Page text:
All sorts of jazz, free jazz and improv. Never for money, always for love.
Each year, the Vision Festival attracts its share of disciples and detractors. Some lament the relative sameness and insularity of its line-ups. Others laud the massive amounts of hard work that go into its continued longevity. Wherever a person's position on that continuum of support, it's hard to argue against the occasional strokes of genius that arise from so many performances packed into so finite a span of time. A rare case where titular hyperbole hits a bull’s-eye, this conclave between the named Chicagoan principals still has audience members talking four years after the fact. I was present at the gig and while my memories of the actual musical particulars are a bit opaque, the celebratory reactions in the concert's wake are still vivid in my mind. The question going into first exposure of this aural document: How much of that audience adulation was a confluence of other factors at the event and how much was musically derived?
Conventional wisdom on Anderson contends that he works best with drummers, his cyclical phrasing style benefiting from responsive rhythmic frameworks that foster continued forward momentum. Bankhead fulfills that role and adds a melodic dimension that is sometimes startling in its ability to enhance Anderson’s often lean and linear improvisations. Amplified, but not overly so, his strumming pizzicato clouds at once anchor and embellish the familiar melodic cursive of the saxophonist’s blues-rooted patterns. Anderson isn’t always the most conscientious when it comes to responding to his colleagues in the moment, preferring instead to pursue his own personal agenda, sometimes stubbornly so. Bankhead recognizes and appreciates this streak of rugged individualism in his partner and doesn’t sound the least bit ruffled when Anderson’s tenor insists on tugging him one way or another. That balance of mutable support and synchronicity keeps even the lengthy “Wandering” from wending into prolix introspection. Bankhead’s elegant arco harmonics telegraph and transmute the tenorist’s internal rhythms and the ensuing interplay achieves a level of emotional resonance bordering on the seraphic. His agile inventions are so enthralling that even Anderson is moved to defer, readily acquiescing to the role reversal and switching to fluttering rhythmic accents. Concentrated and fleeting, “The Strut” neatly summarizes the synergy in evidence prior, inciting audience participation through audible handclaps in its coda.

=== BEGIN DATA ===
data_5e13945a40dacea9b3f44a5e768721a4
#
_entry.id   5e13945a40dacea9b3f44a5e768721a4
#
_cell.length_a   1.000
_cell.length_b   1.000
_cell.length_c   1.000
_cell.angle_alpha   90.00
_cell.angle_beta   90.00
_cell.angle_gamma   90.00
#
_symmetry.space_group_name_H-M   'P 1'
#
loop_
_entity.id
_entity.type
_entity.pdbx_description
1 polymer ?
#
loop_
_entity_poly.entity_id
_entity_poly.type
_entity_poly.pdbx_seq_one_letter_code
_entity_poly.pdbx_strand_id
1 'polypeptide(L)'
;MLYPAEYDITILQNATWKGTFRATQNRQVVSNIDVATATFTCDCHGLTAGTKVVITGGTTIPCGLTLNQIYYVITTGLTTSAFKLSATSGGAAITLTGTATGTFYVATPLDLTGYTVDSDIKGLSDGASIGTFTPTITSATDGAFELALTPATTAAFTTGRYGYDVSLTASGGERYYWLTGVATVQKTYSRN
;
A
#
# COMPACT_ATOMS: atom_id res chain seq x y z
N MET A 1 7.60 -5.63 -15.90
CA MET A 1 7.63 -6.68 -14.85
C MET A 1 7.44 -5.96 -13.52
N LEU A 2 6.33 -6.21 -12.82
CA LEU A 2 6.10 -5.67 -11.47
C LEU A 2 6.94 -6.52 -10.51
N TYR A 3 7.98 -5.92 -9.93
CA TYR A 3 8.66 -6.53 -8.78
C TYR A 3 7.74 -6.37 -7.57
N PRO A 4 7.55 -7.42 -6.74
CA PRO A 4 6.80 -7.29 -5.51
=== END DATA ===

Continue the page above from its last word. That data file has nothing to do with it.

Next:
Several weeks ago, Anderson and Bankhead played another Vision Fest set, this time with drummer Hamid Drake turning duo into an even more rhythmically combustive trio. Reports on the performance have come with the expected encomiums and the music will no doubt eventually find its way into commercial circulation. This concert taped four years earlier set the stage and still stands up to the stringent scrutiny of memory.
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